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The Ethnic Conflict Research Digest

1999, Vol. 2 No. 2 .

The Violence Mythos
Barbara Whitmer

(Albany, SUNY Press, 1997)

How do we understand the societal and cultural meanings of violence? Why is violence so endemic and so routinely accepted? Whitmer's book traces these questions in order to ask what is at stake in our pervasive understandings and practices of violence. This book is useful for those interested in theoretical explanations of why violence is embedded in society, and how it continues to be repeated, justified and accepted.

Whitaker explains how violence is usually understood as innate and thus biologically based, which is why we require an array of societal controls to restrain our 'natural' urges to violence (eg: law, police). This book is an attempt to shift that understanding and suggest that violence is not innate, rather, violence is learned through and within a society that promotes and maintains it. Whitmer explains the ever presence of violence in society as a mythos, or a 'collection of beliefs' that 'implies understanding' (readers might find it helpful to think of discourse here).

The three sections of the book serve very different purposes, and don't necessarily have to be read in conjunction. In the first section, Whitaker explains how an 'innate' understanding of violence serves to structure both individuals (through a mind/body split) and cultures (through strategies of legitimation like the 'hero myth'). Of concern here are the processes by which individual anger gets expressed in violent ways (from wife battery to the Vietnam war), and how those expressions are normalized in society. For Whitmer, this process of normalization is crucial because it prevents us from addressing the trauma that violence engenders.

In the second section, Whitaker traces our understandings of violence through the insights of Freud, Girard and Derrida. Psychoanalytic readings situate violence as an expression of the unconscious 'death drive' that is repressed by our conscious urges for life, love and sexuality. Because a 'drive' is still too innate, Freud is supplanted with Ricoeur's 'interpretive hermeneutics'. In this way, violence is historically embedded in language so that our desires get 'transformed into meaning'. Thus, violence is not innate, but rationalized through language. Whitmer then analyses the work of Girard in which violence is the result of threatened or disrupted desire. One does not simply desire an object, rather, one competes with others who also desire the same object. Violence emerges in that competition, and in the ensuing process of identifying and prosecuting a victim (the loser of the competition). Whitmer traces this 'mimetic triangle' and 'victim traumatology' through the therapeutic treatment of trauma (especially PTSD) to illustrate how our simultaneous desires for perpetrators, victims and heroes require a cycle of mistrust, domination and submission. Whitmer then moves on to a more deconstructive paradigm by using Derrida to explain the always already inscribed position of the expressing 'subject' in a system of linguistic signs. In effect, deconstruction establishes the violence of language itself, and thus of our 'ongoing trauma'. For Whitaker, deconstructive work is important because it gives us a space of transition where the authority of aggression and violence can finally be dismantled.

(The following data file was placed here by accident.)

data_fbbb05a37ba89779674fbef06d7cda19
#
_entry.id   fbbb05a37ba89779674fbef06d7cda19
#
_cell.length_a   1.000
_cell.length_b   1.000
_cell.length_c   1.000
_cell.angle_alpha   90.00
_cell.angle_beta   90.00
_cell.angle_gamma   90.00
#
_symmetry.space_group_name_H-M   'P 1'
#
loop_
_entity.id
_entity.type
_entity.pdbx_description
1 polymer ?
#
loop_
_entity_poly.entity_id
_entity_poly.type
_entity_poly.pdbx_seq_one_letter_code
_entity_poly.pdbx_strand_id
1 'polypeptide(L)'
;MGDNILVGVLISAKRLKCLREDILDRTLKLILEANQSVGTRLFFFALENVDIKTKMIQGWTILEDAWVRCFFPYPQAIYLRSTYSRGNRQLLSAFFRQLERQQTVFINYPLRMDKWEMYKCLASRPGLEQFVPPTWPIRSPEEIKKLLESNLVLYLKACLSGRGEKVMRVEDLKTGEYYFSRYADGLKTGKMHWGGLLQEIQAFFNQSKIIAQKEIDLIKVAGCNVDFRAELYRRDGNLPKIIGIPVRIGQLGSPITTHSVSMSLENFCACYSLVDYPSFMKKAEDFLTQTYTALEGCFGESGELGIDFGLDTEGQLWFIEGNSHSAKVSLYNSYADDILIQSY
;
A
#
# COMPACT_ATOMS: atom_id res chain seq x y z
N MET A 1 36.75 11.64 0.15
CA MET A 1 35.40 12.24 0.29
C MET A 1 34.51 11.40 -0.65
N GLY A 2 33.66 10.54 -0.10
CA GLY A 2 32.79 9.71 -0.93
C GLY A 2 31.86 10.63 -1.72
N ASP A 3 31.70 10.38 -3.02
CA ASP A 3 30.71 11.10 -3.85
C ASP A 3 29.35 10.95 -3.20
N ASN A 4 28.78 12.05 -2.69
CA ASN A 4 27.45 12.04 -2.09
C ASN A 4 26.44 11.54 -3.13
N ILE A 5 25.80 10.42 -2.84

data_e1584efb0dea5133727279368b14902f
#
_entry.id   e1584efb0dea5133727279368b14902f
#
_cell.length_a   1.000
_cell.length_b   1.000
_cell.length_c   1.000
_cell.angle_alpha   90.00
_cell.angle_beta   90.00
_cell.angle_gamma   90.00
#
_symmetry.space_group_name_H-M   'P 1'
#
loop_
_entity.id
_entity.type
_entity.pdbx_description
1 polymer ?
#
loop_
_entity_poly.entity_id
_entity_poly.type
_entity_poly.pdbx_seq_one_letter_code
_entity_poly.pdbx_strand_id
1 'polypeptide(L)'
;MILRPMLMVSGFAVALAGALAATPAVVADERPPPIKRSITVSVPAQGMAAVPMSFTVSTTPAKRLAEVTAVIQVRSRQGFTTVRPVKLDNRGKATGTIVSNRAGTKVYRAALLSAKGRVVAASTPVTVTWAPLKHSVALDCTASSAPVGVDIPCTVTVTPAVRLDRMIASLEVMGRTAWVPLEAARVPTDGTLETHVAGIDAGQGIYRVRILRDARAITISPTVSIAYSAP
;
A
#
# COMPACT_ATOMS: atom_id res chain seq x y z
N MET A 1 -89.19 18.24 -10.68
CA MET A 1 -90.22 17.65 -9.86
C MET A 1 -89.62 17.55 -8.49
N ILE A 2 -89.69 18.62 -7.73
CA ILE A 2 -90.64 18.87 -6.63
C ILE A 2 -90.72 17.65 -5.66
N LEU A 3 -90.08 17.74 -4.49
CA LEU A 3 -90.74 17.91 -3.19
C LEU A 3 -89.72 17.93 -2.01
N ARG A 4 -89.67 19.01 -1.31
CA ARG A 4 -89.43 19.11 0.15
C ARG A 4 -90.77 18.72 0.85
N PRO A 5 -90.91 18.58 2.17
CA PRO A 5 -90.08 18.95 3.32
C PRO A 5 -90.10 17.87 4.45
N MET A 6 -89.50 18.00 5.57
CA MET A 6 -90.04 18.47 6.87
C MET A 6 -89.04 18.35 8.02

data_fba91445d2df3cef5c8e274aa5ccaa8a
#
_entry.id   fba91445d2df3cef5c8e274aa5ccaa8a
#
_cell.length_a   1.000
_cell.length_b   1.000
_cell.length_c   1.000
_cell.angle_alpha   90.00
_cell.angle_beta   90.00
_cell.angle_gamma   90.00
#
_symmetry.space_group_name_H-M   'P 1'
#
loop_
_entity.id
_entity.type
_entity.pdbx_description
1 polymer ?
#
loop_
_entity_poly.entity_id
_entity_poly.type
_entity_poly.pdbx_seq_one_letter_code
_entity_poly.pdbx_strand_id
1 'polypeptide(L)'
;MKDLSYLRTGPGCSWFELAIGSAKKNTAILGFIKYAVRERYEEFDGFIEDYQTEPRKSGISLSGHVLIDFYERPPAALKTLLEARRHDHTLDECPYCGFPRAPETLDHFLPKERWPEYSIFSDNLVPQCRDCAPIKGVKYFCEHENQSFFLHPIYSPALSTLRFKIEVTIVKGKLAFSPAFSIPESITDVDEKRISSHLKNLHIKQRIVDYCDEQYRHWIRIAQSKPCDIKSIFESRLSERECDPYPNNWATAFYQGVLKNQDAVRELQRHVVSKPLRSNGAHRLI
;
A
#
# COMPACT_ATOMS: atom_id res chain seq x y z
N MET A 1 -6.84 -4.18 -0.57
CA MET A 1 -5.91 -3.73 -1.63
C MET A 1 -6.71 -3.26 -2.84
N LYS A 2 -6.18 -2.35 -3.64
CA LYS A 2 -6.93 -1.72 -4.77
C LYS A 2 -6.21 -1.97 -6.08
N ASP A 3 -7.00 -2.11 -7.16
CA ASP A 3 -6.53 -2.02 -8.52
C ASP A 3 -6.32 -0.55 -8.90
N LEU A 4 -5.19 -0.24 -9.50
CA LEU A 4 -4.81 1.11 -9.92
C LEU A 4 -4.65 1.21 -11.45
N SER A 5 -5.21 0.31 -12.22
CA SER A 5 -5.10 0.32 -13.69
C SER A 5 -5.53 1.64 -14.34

In the third section, Whitaker asserts that the problem of endemic and innate violence must be solved by effective recovery from trauma. We can do this by restoring trust in 'healthy relationships of the self, other and community' (p. 183), and as Gadamer instructs, losing ourselves in the 'play' of those relationships in order to re-gain trust. This process begins by refusing the usual dichotomies of victim/perpetrator, vanquished/hero and dominance/submission, and discovering other ways to 'attach' ourselves to one another in more 'interdependent' ways. Here, violence is discussed in terms of already deconstructed bodies and communities (eg: cyberbodies). For Whitaker, we recover from trauma by revaluing 'the body, trust and technology'(p.235 - beware: although impassioned and innovative, this section is also the most worrying in its claims to universalism, holism and healing).

In conclusion, this is an incredibly rich book, but it requires patience. At times, the breadth of the argument threatens its focus and the question of violence drops out altogether, but Whitaker's enviable ability to synthesize very complex theoretical arguments mitigates these scattered moments. Although her 'emotional' and slightly 'flakey' language will be new to some readers (especially those in positivist inspired social sciences), rest assured that it in no way detracts from the rigour of her argument. For those asking difficult and theoretical questions about our understandings of violence, The Violence Mythos is a must.

Debbie Lisle
Keele University

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